Not long after midnight on a hot summer day, the streets of South Sudan’s capital city, Juba, rang with chants of "Freedom" and “South Sudan, oh yay!” On that day in July of 2011, South Sudan was on the cusp of new greatness. After five decades of guerrilla warfare with Sudan and more than two million lives lost, the country had won its independence.
“We have waited for more than 56 years for this,” said the new nation’s first president, Salva Kiir. “This land has seen untold suffering and death ... We have to forgive, though we will not forget.”
Two years later, the air of hope was dashed when a grab for power between Kiir and his former first vice president Riek Machar turned into a violent civil war. The young nation of 11 million began tearing itself apart: accusations of ethnic cleansing, burning crops to drive a man-made famine, mass rape and government corruption soon followed. A brief peace accord was found in 2015, but fighting resumed in 2016.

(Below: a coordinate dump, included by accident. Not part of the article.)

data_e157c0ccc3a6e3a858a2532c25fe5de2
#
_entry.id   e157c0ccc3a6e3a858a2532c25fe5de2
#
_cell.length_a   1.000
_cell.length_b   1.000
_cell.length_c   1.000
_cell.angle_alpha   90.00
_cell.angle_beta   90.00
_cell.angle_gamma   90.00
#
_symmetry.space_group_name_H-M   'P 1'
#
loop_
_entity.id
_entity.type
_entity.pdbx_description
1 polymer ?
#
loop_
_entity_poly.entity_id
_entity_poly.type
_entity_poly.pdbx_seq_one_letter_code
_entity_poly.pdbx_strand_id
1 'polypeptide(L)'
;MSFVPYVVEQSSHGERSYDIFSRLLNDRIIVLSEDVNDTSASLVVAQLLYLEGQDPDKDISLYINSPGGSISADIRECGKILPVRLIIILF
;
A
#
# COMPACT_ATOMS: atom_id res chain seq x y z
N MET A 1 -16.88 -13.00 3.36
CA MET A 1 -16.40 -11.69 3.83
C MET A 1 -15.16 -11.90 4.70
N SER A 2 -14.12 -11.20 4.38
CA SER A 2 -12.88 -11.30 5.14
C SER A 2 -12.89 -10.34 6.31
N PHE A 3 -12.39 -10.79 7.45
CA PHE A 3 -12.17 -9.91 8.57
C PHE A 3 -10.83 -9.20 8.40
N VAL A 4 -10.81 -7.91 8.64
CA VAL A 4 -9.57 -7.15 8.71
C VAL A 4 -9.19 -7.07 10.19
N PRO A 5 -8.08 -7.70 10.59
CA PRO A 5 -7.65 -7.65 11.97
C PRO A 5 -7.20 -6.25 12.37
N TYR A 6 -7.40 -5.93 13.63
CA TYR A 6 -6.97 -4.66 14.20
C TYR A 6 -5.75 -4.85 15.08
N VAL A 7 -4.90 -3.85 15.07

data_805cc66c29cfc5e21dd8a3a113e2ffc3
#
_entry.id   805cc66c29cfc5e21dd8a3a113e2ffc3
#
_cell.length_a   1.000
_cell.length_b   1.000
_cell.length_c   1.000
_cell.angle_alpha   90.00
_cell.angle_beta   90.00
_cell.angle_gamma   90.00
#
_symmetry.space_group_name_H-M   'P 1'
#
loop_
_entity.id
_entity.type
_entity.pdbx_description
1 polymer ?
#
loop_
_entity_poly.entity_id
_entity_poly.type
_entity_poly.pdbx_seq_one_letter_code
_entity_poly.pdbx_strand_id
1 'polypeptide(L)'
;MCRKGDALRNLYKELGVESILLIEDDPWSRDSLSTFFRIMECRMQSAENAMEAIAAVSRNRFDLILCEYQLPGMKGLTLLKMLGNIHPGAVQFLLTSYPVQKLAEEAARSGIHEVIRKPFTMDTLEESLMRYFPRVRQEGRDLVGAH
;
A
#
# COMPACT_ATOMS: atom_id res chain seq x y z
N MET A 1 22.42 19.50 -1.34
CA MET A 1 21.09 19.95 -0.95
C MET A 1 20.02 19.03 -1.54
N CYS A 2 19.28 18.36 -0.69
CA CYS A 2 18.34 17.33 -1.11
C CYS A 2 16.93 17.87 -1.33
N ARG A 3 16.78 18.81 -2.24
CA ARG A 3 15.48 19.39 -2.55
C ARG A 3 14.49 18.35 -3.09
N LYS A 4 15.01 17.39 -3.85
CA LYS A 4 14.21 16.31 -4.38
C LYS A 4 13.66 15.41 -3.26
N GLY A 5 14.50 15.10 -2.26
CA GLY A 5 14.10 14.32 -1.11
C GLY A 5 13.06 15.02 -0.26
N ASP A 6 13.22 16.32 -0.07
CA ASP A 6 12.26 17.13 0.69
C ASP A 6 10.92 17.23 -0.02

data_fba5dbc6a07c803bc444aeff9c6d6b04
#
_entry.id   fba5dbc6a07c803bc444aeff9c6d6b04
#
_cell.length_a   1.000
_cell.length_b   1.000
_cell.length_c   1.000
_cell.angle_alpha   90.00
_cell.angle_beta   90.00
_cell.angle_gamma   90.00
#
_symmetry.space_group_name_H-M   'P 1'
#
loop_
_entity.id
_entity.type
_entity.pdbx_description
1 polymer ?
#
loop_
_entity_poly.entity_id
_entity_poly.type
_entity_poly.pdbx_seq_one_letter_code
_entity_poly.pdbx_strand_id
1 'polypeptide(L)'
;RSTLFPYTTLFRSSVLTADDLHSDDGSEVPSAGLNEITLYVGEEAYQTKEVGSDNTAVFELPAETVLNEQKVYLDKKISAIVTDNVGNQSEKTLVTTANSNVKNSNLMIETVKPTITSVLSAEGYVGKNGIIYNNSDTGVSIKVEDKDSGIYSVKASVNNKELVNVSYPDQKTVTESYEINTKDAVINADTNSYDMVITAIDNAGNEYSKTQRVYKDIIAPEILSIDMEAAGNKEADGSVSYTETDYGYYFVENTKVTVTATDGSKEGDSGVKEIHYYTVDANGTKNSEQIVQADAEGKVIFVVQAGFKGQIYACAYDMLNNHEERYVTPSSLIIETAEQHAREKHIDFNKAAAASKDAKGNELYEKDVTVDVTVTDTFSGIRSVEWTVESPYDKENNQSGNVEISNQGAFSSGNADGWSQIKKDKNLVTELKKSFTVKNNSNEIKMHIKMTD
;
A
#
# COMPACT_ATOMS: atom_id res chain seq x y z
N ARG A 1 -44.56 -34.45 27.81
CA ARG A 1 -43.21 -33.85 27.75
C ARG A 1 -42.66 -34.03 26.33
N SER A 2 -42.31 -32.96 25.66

The crisis is straining humanitarian resources, and it’s getting worse. In February, the United Nations officially declared famine in parts of South Sudan. Some have received aid, but more than 100,000 others are in danger of starvation, according to a statement released March 28 by UNICEF, and even more are severely malnourished. “With more than a quarter of a million children estimated to be severely malnourished in South Sudan, the scale of this crisis requires us to respond as quickly and as robustly as possible if we are to prevent children from dying,” said Jeremy Hopkins, acting UNICEF representative in South Sudan.
The continued flow of refugees from South Sudan is putting pressure on the many humanitarian partners and their capacity to cope. More than 1.5 million asylum seekers have taken refuge in Uganda, with 100,00 entering in 2017 so far, according to the U.N., with 1,000 to 4,000 new people crossing the border every day.
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